December Issue 2005
It didn’t take her long to learn the ways of Karachiwallahs. Fashionably late and suitably attired for the press conference arranged by Geo, Manisha Koirala was well worth the long wait. After an hour-and-twenty minutes of anticipation, the Bollywood super-star, who had disappeared from our screens, came waltzing back into our lives. And what a comeback it was: the cameras wouldn’t stop clicking, sight took over all other sensations, and the Geo team’s pleas to the press to step aside proved to be in vain.
When the excitement subsided, Ms Koirala appeared in the line of vision — petite, radiant and smiling. However, she wasn’t there to simply look good. Horrified by the images of the earthquake’s devastation on her TV screen, the star of the hit, Bombay, and the flop, Paisa Vasool (her home production), said that she couldn’t sit back any longer and wanted to help in whatever capacity she could. That is why she jumped at the chance to travel to Pakistan when she was invited by the Mir Khalil-ur-Rahman Foundation (MKRF) to appear in a live fundraising telethon. But a little bird tells us that Ms Koirala charged Geo a cool 30 lakhs for her “good Samaritan” act.
Manisha opened the floor to a question-and-answer session. And the topics ranged from her favourite role, to her political inclinations, to her views on Indo-Pak productions, to her opinion about Meera, to her views on Islam, to her interest in doing the telethon, to her long disappearance from Bollywood, to her views on the Kashmir dispute, to the explicit nature of Bollywood productions, to her favourite Pakistani cricketer. The Nepali beauty tactfully ducked some questions, and candidly answered others. For starters, her long absence from the big screen has been because she was studying film making at NYU. Now she plans to sign on films. In fact, she has chosen a comedy and a thriller to mark her return. The movie that she is most proud of is Bombay because it conveyed a meaningful message. She believes that “the Indian film industry has a very big heart. It doesn’t matter if you are Indian, Nepali or Pakistani. There’s a place for everybody in Bollywood.” She also thinks that Meera is a beautiful woman. And she believes that the developing friendship between Pakistani and Indian artists is a healthy trend. She has grown up loving Imran Khan because all the women in her family are his fans. And she respects Islam because it conveys a message of peace.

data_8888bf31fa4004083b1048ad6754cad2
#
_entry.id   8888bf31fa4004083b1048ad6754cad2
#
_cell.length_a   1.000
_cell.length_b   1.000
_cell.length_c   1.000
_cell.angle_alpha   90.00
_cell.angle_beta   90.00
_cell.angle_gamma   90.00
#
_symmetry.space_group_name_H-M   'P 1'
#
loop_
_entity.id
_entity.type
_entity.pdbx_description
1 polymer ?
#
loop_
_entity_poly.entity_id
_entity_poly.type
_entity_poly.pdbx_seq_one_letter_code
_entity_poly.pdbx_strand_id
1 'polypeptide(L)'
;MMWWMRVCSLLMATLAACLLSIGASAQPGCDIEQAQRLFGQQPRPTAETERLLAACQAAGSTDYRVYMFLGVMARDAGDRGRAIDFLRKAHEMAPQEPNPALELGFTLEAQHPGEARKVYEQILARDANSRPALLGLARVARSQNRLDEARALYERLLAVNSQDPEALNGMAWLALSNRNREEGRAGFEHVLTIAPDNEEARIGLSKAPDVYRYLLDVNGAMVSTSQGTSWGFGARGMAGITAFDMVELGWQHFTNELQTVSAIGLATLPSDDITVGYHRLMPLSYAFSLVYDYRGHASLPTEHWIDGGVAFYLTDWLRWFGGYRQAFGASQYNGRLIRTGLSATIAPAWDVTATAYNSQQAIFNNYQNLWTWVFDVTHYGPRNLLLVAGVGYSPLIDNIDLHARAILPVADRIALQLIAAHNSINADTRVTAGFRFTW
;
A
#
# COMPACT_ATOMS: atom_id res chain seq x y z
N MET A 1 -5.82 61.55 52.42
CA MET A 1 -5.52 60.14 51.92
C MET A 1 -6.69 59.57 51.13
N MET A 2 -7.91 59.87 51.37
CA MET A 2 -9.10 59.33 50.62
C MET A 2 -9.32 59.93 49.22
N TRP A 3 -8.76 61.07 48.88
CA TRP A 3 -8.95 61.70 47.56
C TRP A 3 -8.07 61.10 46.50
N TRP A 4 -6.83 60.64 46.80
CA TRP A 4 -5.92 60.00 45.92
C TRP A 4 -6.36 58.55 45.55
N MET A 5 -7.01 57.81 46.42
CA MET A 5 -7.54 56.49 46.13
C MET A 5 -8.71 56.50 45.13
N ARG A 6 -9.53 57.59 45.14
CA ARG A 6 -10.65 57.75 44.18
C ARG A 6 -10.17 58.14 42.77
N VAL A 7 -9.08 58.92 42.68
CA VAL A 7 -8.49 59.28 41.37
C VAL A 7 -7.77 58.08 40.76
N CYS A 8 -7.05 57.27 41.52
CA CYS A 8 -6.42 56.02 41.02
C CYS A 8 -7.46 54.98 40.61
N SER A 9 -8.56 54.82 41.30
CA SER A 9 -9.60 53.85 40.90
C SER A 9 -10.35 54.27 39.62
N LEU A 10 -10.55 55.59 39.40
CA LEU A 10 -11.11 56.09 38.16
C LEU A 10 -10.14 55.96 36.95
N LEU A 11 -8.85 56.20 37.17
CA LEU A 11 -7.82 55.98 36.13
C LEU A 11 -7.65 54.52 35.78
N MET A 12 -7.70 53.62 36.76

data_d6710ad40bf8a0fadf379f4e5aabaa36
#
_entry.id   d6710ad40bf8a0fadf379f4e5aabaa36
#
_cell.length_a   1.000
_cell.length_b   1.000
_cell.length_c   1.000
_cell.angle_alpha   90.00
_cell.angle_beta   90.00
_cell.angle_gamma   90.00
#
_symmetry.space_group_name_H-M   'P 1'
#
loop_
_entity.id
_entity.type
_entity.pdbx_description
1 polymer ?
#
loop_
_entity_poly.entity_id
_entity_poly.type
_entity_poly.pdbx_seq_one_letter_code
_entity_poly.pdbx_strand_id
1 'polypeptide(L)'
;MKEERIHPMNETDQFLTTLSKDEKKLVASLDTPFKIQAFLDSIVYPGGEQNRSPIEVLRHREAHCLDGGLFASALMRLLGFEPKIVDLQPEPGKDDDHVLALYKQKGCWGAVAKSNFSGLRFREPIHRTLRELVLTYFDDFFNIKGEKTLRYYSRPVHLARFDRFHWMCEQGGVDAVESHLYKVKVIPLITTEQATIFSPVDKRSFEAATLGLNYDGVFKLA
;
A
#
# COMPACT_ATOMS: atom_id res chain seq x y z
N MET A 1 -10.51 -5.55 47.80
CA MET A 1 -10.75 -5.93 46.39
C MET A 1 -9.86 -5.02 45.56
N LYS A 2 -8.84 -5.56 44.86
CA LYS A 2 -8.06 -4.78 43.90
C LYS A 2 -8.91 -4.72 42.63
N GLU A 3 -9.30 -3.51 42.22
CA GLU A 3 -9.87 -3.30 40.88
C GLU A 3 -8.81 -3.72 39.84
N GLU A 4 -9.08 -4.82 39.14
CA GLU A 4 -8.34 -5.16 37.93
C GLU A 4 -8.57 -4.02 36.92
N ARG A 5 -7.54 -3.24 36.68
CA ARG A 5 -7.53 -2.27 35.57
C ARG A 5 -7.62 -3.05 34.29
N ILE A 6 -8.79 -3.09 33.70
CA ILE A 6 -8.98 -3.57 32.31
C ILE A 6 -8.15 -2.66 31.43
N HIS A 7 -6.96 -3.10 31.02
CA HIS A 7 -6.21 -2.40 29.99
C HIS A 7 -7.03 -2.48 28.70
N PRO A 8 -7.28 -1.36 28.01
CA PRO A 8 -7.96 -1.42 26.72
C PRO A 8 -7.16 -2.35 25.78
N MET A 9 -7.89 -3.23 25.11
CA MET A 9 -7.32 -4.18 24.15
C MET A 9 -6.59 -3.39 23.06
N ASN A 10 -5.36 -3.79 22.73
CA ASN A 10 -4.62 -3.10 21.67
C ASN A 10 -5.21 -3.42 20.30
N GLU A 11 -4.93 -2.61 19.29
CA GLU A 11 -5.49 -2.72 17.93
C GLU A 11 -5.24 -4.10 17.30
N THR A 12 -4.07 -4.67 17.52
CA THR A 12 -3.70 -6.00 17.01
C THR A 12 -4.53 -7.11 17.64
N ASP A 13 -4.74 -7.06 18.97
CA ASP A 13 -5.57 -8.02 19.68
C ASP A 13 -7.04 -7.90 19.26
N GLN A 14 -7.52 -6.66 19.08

Koirala also expressed a desire to visit the earthquake-affected areas, but the following night she was gone — back to the Bollywood buzz. Now, not everyone can be Angelina Jolie…